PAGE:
Explains hoarding, including possible causes and how you can access treatment and support. Includes tips for helping yourself, and guidance for friends and family.
If hoarding is causing you distress, you might want to consider seeking treatment. A growing number of professionals are aware of hoarding, including the need to help you take things at your own pace and not pressure you to make changes faster than you want to.
This page covers:
The first step is usually to visit your GP. If they think you are hoarding they might refer you to a psychiatrist (or another mental health professional) for an assessment.
Our information on seeking help for a mental health problem can help you talk to your GP. Some people have also created tools to help you start a conversation about hoarding. These include:
Using the Clutter Image Rating tool involves looking at pictures and choosing which ones most closely match your situation.
The main talking therapy used to treat hoarding is cognitive behavioural therapy (CBT), which focuses on how your thoughts, beliefs and attitudes affect your feelings and behaviour.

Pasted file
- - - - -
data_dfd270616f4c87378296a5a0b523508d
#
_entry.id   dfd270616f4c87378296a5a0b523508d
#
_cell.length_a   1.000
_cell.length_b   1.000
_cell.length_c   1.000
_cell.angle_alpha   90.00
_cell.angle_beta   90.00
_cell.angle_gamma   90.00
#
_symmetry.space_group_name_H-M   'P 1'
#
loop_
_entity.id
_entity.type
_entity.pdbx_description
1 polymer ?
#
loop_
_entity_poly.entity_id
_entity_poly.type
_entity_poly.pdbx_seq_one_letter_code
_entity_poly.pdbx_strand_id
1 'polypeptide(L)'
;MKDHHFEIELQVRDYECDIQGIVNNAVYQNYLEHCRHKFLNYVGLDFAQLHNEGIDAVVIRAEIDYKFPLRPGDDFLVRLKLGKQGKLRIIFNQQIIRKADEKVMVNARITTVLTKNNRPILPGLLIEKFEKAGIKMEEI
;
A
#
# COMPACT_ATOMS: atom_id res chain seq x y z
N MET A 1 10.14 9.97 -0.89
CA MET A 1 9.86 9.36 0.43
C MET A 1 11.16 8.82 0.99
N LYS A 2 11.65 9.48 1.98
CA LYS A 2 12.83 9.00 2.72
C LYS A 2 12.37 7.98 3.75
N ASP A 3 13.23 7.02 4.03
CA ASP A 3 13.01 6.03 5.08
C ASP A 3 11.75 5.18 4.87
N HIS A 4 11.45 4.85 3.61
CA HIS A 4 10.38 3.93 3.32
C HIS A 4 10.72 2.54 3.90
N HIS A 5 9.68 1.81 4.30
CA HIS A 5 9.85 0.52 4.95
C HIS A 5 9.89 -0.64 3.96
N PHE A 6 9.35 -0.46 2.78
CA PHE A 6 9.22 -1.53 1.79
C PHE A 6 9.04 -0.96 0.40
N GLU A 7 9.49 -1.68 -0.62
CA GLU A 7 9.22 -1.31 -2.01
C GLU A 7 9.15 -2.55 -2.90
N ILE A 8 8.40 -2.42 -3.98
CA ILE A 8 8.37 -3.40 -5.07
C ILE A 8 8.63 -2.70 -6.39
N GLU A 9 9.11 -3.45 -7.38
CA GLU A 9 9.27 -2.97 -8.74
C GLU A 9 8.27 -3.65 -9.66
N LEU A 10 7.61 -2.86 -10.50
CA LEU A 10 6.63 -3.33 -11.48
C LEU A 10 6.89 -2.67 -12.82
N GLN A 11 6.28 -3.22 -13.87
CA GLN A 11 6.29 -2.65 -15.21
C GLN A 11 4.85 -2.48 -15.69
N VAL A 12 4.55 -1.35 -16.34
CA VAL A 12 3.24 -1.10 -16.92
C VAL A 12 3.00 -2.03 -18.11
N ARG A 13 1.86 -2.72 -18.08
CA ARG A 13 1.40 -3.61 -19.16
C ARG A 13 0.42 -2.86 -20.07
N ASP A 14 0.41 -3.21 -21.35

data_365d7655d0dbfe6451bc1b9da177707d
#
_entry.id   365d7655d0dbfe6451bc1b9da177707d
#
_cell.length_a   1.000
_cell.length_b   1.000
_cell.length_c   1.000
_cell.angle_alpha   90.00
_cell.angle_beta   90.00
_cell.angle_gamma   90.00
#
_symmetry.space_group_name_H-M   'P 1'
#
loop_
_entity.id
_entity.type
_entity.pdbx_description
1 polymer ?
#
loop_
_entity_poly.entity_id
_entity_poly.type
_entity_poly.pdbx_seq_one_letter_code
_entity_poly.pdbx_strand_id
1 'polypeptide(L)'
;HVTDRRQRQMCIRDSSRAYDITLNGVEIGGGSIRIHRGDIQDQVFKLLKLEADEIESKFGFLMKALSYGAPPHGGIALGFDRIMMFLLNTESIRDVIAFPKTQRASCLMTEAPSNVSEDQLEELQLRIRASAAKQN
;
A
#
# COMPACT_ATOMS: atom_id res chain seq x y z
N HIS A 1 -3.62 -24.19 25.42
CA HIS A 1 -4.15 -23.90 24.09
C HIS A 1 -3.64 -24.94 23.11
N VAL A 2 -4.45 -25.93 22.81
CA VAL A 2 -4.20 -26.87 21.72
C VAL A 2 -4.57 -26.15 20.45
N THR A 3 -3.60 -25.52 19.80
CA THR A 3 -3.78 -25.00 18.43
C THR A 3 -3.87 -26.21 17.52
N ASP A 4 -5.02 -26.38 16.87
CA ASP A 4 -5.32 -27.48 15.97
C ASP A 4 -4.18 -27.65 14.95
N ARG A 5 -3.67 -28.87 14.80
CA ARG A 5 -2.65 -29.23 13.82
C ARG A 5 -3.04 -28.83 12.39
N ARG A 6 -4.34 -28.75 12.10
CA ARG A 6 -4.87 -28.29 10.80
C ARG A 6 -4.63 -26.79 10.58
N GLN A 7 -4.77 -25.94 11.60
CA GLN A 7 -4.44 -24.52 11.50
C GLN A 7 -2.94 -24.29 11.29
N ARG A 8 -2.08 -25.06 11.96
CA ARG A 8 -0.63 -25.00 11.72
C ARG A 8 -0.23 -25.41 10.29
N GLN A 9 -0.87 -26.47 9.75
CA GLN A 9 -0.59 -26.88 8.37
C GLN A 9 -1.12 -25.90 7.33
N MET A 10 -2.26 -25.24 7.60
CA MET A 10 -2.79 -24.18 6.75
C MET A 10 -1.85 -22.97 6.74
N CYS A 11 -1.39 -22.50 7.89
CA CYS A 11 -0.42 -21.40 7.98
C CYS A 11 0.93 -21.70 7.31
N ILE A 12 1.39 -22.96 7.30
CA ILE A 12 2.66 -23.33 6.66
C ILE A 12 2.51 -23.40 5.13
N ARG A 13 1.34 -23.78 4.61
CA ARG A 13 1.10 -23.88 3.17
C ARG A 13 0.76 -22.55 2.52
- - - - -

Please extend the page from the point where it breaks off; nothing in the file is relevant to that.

Evidence suggests that individual and group CBT can both be helpful, and that they are more likely to help if you follow a treatment programme designed for hoarding (rather than, for example, OCD). Hoarding-specific treatments are improving, as researchers are learning more about what can help.
Together with your therapist, you might:
Other types of talking therapy may also be helpful, but more research is needed to find out which ones.
Research suggests it can help if your therapist visits you at home, so they can understand more about your situation and help you work out how to make changes. Some people also seem to find it helpful to have treatment in a familiar environment.
"To be honest my recovery probably would not have started without [medication]. The anxiety and depression needed to be sorted out a bit before the house could even start to be sorted."
There aren't any specific medications for hoarding disorder, but some people find medication helps with other problems they are experiencing alongside hoarding. For example, you might be offered antidepressants.
See our pages on antidepressants for more information.
This information was published in September 2018. We will revise it in 2021.
References are available on request. If you would like to reproduce any of this information, see our page on permissions and licensing.